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26 challenging Section 34 repeal
Lawyers representing 26 applicants under the now repealed Section 34 of the Administration of Justice (Indictable Offences) Act made their first appearance in the Port-of-Spain High Court, yesterday. Despite the repeal of the legislation during an emergency session of Parliament last month, the attorneys are still seeking to have charges against their clients, which date back more than ten years, dismissed.
During yesterday’s hearing before Justice Mira Dean-Armorer, most of the applicants indicated they were planning to file constitutional motions challenging the repeal of the legislation. Some of the parties involved already have filed such litigation in the High Court registry.
They include Maritime Life, Maritime General and Fidelity Finance. Similar motions were filed by businessman Steve Ferguson and Maritime Life and General Co Ltd executives John Smith and Barbara Gomes. In their lawsuit, the companies and the businessmen allege the repeal of the section was contrary to the principle of separation of powers and deprived them of their rights. All 26 applicants have applied under Section 34.
However, those yet to file parallel constitutional motions include Ishwar Galbaransingh, former Airports Authority executive Amrith Maharaj, Galbaransingh’s Northern Construction Ltd, former finance minister Brian Kuei Tung, former ministers Carlos John and Russell Huggins, businessman Ameer Edoo, Tyrone Gopee, Peter Cateau, former minister Sadiq Baksh, businesswoman Renee Pierre, former prime minister Basdeo Panday and his wife Oma, Brent Alvarez, Dane Lewis, Carlton Roop, Colin and Oswald Catlyn, Anand Harrypersad and Anderson Meharris.
The repealed law sought to abolish preliminary enquiries for serious criminal case. It provided that after the expiration of ten years from the date on which an offence is alleged to have been committed, persons would be allowed to apply before a judge in chambers to have the matters automatically dismissed. The applicants all filed their Section 34 application prior to the repeal in mid-September.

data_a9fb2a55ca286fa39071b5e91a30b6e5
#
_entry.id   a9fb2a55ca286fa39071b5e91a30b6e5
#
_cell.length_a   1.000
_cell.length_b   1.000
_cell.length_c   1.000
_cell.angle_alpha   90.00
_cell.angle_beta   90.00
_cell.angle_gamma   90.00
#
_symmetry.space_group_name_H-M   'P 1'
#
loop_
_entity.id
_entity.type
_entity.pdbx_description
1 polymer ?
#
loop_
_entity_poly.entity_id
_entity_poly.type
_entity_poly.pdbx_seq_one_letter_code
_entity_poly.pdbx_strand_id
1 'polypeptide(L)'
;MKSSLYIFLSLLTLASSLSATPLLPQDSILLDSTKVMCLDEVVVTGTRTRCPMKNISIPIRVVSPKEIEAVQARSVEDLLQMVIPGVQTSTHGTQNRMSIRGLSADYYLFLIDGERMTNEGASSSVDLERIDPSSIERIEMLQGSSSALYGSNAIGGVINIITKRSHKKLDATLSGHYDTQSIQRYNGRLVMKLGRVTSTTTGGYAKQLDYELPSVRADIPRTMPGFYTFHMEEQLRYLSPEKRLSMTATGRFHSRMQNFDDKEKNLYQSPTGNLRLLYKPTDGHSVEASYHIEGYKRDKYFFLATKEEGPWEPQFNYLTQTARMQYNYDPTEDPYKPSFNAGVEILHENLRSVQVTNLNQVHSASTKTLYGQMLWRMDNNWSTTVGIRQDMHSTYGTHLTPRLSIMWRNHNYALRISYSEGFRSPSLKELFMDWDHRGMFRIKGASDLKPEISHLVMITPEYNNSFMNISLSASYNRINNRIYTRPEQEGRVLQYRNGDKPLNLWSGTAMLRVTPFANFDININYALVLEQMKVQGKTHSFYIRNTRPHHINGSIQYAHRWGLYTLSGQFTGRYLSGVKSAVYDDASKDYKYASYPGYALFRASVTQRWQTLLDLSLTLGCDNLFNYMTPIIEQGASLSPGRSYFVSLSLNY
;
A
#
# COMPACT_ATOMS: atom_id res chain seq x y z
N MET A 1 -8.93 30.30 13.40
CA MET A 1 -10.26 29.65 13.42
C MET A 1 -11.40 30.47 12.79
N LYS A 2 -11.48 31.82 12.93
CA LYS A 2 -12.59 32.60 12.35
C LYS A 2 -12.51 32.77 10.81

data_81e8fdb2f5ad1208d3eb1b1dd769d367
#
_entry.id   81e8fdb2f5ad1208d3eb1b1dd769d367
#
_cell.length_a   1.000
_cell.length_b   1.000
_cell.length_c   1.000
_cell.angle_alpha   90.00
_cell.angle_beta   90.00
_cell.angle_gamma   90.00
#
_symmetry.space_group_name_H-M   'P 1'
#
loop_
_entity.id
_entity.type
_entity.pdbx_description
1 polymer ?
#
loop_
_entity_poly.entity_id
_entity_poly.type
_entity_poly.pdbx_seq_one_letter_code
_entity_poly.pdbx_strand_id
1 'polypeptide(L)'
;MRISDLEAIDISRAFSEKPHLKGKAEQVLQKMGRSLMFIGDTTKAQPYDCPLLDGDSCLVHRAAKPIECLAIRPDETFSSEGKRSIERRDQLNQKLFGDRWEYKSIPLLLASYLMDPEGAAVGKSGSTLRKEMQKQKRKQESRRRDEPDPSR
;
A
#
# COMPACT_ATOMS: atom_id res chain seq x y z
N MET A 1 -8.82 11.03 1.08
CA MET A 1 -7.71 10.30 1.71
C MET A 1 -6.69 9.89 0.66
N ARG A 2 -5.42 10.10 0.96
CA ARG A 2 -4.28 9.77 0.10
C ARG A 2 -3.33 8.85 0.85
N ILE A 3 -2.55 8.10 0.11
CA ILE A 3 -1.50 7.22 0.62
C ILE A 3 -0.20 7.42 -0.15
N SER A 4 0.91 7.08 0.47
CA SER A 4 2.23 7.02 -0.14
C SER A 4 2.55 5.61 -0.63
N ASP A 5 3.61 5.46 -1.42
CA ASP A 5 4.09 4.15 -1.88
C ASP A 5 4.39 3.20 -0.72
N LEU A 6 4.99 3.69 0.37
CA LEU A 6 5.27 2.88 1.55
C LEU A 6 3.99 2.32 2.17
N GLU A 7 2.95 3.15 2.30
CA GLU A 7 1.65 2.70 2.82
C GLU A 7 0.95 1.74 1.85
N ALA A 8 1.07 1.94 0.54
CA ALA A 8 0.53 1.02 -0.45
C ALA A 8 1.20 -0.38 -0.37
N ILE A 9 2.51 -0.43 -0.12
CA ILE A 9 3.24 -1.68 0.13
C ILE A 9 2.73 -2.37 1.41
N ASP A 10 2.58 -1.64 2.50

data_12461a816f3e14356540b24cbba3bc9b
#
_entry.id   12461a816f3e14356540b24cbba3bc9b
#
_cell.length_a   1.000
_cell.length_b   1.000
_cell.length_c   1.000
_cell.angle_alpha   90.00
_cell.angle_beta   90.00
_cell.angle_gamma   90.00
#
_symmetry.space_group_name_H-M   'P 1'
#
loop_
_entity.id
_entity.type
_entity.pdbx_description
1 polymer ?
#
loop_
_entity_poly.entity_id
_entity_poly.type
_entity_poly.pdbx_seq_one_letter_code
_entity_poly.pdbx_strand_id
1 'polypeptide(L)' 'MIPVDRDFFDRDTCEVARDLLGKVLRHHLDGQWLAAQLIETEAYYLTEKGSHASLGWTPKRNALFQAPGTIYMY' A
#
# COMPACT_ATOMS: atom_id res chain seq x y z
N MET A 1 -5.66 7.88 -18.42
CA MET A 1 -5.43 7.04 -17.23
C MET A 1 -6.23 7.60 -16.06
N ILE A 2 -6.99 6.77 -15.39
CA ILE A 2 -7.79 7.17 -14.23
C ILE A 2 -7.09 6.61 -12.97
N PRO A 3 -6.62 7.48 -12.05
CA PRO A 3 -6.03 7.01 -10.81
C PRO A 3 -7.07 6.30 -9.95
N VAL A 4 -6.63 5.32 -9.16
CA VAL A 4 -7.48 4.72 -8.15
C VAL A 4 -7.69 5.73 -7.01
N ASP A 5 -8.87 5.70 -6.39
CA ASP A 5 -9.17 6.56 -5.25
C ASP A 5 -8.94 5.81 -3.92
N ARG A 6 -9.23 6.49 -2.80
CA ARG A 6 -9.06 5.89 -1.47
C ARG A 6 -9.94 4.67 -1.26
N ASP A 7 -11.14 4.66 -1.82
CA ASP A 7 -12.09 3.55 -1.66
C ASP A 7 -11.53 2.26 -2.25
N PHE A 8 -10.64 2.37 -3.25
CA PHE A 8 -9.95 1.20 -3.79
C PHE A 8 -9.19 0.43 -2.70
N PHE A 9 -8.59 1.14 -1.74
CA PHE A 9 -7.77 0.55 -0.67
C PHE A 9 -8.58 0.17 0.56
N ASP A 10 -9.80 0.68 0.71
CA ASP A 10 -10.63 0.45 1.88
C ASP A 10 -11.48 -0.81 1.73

Most of the applicants in the matter were indicted on fraud charges stemming from the construction $1.6 billion Piarco International Airport while the rest are facing other unrelated criminal charges. Justice Dean-Armorer has been assigned to hear both the group’s constitutional motions and the Section 34 applications.She said yesterday she would concentrate first on the motions before the applications are dealt with.
Attorney Ian Benjamin, who is representing the Office of the Director of Public Prosecutions (DPP), was given a deadline of Thursday to file an application which would seek to have his client join as an interested party in the constitutional motion. The move was not opposed by Senior Counsel Fyard Hosein, who is representing Ferguson, Maritime Financial, its executives and several other applicants, who said the DPP’s application would be interesting.
Dean-Armorer agreed to adjourn the matter for two weeks to allow the parties involved to decide on the course of action they wished to proceed with in the matter. The state is being represented by British Queen’s Counsel Baron David Pannick, Senior Counsel Israel Kahn, attorneys Wayne Sturge and Gerald Ramdeen.
The applicant’s legal team includes Hosein, Andrew Mitchell, QC, Sophia Chote, SC and attorneys Ricki Harnanan, Rajeev Persad and Ravi Rajcoomar. They will return to court on November 19 for a second case management conference.
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